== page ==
I strongly recommend this story, and as it’s free, how can you resist!


Productive procrastination May 31, 2010

Filed under: What I'm reading,Writing and Life — Autumn Macarthur @ 10:19 pm
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Well, that’s what I hope I’ve been doing!

Still no actual work on the rewrite, but I’ve gone through all of the first draft looking at what needs changing and what works. The bad news is- nearly everything needs changing, there’s a lot of work involved. The good news is- the love scenes worked, the black moment made me cry, and the happy ending made me smile. Please God the final version will do that for it’s readers too!

I’ve spent the last two days going right through Writing the Breakout Novel Workbook: Hands-on Help for Making Your Novel Stand Out and Succeed, workshopping the story. Twenty pages of notes later I have a deeper knowledge of the characters and their conflicts, and a load of ideas to power the rewrite.  (And a fifty work pitch too!) I know how I want the completely new first three chapters to go, and I know the ending I have will work, with some tweaking. There’s a swampy middle bit I have not much idea about yet, so I’m hoping that will work out once I get the rewrite started…

I’ve also been reading as many stories as I can from different lines with similarities in the situation and the conflict, whether that’s the secret child, old lovers reuniting, or heroines who’ve been raped in the past. Not to copy other writers, but to see if how they handled it can spark any ideas, show me what I need to make sure I do to make it work.

Liz Fielding’s “Five Year Baby Secret” reminded me that the hero is not just going to be a little annoyed, he’s going to be angry as hell, majorly pissed off when he finds she’s kept his child from him. Donna Alward’s “One Dance With the Cowboy” showed me how reunited lovers will have that same sweet yearning for each other, despite what has come between them. Both those stories showed that the same issues that drove the couple apart in the past will remain unresolved now- and they can only reach their HEA by both dealing with the past issues, as well as their feelings about their separation.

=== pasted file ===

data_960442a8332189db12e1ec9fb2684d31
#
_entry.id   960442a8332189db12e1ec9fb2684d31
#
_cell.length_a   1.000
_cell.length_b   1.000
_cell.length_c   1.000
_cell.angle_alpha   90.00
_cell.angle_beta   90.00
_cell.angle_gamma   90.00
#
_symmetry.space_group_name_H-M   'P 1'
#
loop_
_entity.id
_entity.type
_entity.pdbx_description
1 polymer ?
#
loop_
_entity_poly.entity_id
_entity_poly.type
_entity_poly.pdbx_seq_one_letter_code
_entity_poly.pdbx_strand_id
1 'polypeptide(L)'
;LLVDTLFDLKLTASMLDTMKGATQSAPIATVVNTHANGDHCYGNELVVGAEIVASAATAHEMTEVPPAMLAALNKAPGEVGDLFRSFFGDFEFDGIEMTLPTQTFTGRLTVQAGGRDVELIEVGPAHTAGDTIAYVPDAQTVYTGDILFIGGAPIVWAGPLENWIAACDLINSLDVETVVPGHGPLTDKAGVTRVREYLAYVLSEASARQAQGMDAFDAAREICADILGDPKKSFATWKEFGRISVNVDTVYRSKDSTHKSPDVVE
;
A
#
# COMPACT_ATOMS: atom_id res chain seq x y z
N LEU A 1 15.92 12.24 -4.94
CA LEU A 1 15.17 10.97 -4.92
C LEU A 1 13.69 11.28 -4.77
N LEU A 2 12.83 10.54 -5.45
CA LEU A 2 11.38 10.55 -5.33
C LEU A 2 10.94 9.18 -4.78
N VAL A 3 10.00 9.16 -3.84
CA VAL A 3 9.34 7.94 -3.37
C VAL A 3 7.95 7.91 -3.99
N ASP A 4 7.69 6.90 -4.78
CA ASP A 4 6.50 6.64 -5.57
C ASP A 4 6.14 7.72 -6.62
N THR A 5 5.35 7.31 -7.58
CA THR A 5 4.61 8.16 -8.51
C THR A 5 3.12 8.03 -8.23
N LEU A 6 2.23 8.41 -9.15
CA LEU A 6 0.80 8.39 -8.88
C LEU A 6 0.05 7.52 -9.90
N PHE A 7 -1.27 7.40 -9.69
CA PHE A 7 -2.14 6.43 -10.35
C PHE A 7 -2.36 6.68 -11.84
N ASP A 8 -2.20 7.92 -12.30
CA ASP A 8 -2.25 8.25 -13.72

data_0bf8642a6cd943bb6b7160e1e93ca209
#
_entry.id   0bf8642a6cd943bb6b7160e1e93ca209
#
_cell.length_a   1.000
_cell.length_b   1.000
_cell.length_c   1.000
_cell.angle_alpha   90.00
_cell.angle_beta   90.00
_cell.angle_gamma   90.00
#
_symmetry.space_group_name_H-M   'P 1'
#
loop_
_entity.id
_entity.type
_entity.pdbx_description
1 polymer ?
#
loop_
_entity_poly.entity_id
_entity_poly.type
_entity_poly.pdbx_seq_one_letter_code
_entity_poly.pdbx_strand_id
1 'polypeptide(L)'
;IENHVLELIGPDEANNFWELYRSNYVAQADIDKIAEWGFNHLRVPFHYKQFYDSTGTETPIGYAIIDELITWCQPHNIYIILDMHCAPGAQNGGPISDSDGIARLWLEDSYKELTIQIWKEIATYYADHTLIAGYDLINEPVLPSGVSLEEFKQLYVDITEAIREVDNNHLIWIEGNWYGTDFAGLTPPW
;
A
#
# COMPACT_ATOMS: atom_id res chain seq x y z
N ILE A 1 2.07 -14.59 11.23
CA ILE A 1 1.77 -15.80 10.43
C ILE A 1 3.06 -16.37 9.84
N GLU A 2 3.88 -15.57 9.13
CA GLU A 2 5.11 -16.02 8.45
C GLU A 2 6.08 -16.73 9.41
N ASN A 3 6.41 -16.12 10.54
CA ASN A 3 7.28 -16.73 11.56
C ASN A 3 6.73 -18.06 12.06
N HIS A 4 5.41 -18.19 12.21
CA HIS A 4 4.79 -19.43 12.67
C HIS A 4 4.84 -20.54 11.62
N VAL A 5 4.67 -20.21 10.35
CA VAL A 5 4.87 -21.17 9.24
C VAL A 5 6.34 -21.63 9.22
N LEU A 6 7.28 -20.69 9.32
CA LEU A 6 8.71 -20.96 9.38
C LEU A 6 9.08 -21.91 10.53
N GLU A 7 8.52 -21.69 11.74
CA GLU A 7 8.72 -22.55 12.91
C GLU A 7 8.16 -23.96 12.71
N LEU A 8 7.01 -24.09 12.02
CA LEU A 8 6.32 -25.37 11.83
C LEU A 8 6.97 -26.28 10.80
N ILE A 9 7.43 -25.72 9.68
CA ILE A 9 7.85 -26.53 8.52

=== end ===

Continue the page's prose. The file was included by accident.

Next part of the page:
No similarity to my current characters in any way, but a deeply emotional (three tissues needed!) and very hot Superromance- Sarah Mayberry’s “Home for the Holidays”. What was interesting there is that she has the same double BM/HEA I gave my characters- where it looks like things are resolving and they can be happy, then bang, something even bigger comes between them to push them apart. For her heroine it was something totally unexpected, while I hope mine still works even though the reader will know it’s coming.

I’ve just finished an old Presents- Jane Porter’s excellent “The Sheikh’s Virgin”, recommended by my crit group when I asked for stories with a heroine who had been raped. From this I’m getting the shame and yet paradoxical fierce courage of the survivor. My heroine has the shame and guilt, but she needs to show more of the tenacity, fight, and will for life that helped her get through something  so devastating and soul destroying.

Now I have to say- enough of the procrastination. I still have more books to read, but it’s enough.

Tomorrow I start the rewrite. For real. No excuses.


Weekend at last! November 21, 2009

Filed under: What I'm reading,Writing and Life — Autumn Macarthur @ 1:42 pm
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So it’s back into the editing! I finally got chapter two closer to where I wanted it by Monday night, so this weekend Cinderella gets to go to the ball- it’s on to chapter three.

I did some big structural cuts during the week- cut out great slabs that I liked but didn’t do enough to move the story forward. The word count is right where it should be, but the chapter sure isn’t!